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This will be a description of a few highlights in the early history of noneuclidean geometry, and a few miscellaneous recent developments. An Appendix describes some explicit formulas concerning volume in hyperbolic 3space. The mathematical literature on noneuclidean geometry begins in 1829 with publications by N. Lobachevsky in an obscure Russian journal. The infant subject grew very rapidly. Lobachevsky was a fanatically hard worker, who progressed quickly from student to professor to rector at his university of Kazan, on the Volga. Already in 1829, Lobachevsky showed that there is a natural unit of distance in noneuclidean geometry, which can be characterized as follows. In the right triangle of Figure 1 with fixed edge a, as the opposite vertex A moves infinitely far away, the angle 9 will increase to a limit 90 which is assumed to be strictly less than 7r/2. He showed that a =log tan(0o/2) if the unit of distance is suitably chosen. In particular, a « (TT/2) 0O if a is very small. (In the interpretation introduced by Beltrami forty years later, this unit of distance is chosen so that curvature =1.) FIGURE 1. A right triangle in hyperbolic space By early 1830, Lobachevsky was testing his "imaginary geometry " as a possible model for the real world. If the universe is noneuclidean in Lobachevsky's sense, then he showed that our solar system must be extremely small, in terms of this natural unit of distance. More precisely, taking the vertex A in Figure 1 to be the star Sirius and taking the edge a to be a suitably chosen radius of the Earth's orbit, he used the (unfortunately incorrect) estimate 7T — 20 ss 1.24 seconds of arc s 6 x 10~6 radians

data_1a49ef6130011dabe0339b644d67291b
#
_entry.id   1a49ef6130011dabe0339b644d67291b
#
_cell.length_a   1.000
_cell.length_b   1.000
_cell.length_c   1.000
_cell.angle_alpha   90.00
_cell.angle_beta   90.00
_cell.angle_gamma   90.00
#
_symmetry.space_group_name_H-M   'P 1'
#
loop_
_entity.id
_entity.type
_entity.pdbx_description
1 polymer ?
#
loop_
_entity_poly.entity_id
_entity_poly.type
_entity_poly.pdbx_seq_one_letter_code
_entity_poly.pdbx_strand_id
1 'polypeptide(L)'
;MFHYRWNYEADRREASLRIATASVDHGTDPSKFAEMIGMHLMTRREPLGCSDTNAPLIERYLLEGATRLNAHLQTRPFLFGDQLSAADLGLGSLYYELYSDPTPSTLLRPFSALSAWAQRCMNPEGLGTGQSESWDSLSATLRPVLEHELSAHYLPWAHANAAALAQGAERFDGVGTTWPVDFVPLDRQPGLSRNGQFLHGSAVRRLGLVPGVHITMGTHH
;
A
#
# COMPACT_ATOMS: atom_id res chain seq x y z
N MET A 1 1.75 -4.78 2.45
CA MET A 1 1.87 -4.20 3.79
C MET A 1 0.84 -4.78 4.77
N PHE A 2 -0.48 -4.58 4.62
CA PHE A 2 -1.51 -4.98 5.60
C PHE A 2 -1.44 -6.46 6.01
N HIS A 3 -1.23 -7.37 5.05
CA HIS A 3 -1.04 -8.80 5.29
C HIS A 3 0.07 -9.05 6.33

Robotic Origami Folding
 IEEE INTERNATIONAL CONFERENCE ON ROBOTICS AND AUTOMATION
, 2004
"... Origami, the human art of paper sculpture, is a fresh challenge for the field of robotic manipulation, and provides a concrete example for many difficult and general manipulation problems. This thesis will present some initial results, including the world’s first origamifolding robot, some new theo ..."
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Cited by 36 (0 self)
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Origami, the human art of paper sculpture, is a fresh challenge for the field of robotic manipulation, and provides a concrete example for many difficult and general manipulation problems. This thesis will present some initial results, including the world’s first origamifolding robot, some new theorems about foldability, definition of a simple class of origami for which I have designed a complete automatic planner, analysis of the kinematics of more complicated folds, and some observations about the configuration spaces of compound spherical closed chains.
Modified Gravity and Cosmology
, 2012
"... In this review we present a thoroughly comprehensive survey of recent work on modified theories of gravity and their cosmological consequences. Amongst other things, we cover General Relativity, ScalarTensor, EinsteinAether, and Bimetric theories, as well as TeVeS, f(R), general higherorder theo ..."
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Cited by 28 (0 self)